How Does an Employer Reduce Workers’ Compensation?

Why Is Workers’ Comp Hard to Deal With?
June 26, 2018
When Does Workers’ Comp Stop Paying?
June 26, 2018

Any time that a person is injured while at work or in the workplace, that employee is eligible to receive financial compensation for said injuries. This program, known officially as workers’ compensation, is designed to cover all medical expenses that result from the injury. Due to the high costs of medical bills, companies have shifted, almost exclusively, to purchasing workers’ comp insurance through a licensed provider. In almost every state, this is a legal requirement as well and though it saves money when an incident occurs, high premium rates can cost a business much as well.

If you are a business owner or manager, you may be looking for ways to reduce the cost of workers’ compensation and lowering insurance premiums is an excellent way to do this. Firstly, it is important to understand how premiums are calculated. Basically, your workers’ comp insurance premium will be the product of the insurance carrier’s rate, the amount your company pays in payroll times 100, and an experience modifier. The carrier’s rate is often out of your control and you may not want to adjust payroll just to lower insurance, so instead it is best for focus on the last part.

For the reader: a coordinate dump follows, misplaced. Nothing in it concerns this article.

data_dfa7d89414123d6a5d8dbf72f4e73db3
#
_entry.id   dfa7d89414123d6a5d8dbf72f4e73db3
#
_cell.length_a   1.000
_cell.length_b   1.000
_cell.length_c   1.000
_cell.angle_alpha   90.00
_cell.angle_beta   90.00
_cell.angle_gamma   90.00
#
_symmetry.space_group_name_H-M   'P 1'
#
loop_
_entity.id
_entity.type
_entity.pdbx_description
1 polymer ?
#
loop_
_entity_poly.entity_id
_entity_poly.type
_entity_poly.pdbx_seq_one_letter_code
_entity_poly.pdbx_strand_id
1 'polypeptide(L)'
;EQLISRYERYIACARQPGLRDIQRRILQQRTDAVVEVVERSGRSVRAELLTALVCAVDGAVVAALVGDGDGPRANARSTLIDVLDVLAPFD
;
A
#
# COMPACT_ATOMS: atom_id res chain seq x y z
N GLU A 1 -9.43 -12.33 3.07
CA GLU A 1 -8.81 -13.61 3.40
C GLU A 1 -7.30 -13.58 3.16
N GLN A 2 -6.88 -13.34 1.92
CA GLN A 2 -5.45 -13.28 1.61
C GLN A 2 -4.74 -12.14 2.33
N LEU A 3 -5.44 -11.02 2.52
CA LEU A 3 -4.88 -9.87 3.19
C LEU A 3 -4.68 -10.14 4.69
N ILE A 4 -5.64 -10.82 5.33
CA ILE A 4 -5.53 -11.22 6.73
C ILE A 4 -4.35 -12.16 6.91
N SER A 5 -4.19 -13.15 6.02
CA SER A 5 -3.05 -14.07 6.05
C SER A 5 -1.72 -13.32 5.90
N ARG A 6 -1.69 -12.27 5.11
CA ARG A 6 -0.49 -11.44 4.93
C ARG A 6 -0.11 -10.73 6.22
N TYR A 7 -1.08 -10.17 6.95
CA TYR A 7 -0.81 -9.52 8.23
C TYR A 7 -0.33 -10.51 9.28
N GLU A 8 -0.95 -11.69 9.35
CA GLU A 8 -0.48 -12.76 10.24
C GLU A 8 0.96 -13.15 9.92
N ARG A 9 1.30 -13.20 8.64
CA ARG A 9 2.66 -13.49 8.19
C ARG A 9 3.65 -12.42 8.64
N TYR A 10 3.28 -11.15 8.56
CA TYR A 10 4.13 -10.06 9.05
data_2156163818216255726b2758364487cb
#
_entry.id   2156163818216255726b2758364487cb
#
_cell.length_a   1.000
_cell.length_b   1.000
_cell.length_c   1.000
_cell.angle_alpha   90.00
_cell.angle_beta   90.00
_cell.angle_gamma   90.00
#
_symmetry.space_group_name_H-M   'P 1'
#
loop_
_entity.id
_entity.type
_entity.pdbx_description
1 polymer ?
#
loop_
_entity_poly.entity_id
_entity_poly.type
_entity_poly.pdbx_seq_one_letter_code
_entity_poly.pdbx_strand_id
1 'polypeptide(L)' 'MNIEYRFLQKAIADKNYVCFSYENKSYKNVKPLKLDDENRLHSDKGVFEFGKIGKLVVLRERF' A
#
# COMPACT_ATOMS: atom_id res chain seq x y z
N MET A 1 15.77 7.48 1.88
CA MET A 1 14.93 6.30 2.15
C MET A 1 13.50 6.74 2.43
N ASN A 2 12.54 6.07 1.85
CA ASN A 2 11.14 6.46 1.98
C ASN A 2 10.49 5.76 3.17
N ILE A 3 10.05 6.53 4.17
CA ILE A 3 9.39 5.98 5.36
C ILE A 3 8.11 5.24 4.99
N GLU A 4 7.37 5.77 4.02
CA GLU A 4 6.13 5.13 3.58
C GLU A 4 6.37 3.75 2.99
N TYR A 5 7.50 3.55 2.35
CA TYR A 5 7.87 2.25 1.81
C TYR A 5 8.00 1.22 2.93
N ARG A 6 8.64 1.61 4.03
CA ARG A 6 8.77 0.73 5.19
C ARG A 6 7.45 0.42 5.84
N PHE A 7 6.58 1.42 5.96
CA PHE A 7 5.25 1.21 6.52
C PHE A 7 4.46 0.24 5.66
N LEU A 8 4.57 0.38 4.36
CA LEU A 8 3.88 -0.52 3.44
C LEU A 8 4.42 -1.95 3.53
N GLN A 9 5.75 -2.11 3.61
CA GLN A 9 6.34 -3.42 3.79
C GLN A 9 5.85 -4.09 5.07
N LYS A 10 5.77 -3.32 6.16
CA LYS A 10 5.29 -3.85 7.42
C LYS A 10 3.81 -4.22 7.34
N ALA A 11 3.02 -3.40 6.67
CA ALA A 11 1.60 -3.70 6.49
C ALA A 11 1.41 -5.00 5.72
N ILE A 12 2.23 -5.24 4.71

The experience modifier is based on the company’s history of workers’ compensation claims juxtaposed to the average amount of claims in the industry. This is set up this way because some fields, such as construction, will naturally have more claims due to the somewhat dangerous nature of the job. While you can’t change the national average, you can influence your own company’s history of workplace injuries and this is the key to lowering your insurance premiums.

The best way to lower workplace injuries is to create a safe environment and emphasize safety to employees. There is always room to create new safety protocols, particularly for tasks that lend themselves to injury. Additionally, there are sometimes state-sponsored programs that you can be involved in. Finally, your business may qualify for a group rate, which is worth asking about to your insurance carrier.

Remember though that anytime an employee is injured while on the job, the employing company must provide workers’ compensation. Therefore, failing to pay is not appropriate, or legal, way to reduce costs. If you are an employee that has been hurt on the job and are having difficulty obtaining workers’ compensation, we at the Franco Law Firm are here to help. To learn more and to schedule a free consultation with us today, please call us at (813) 872-0929.

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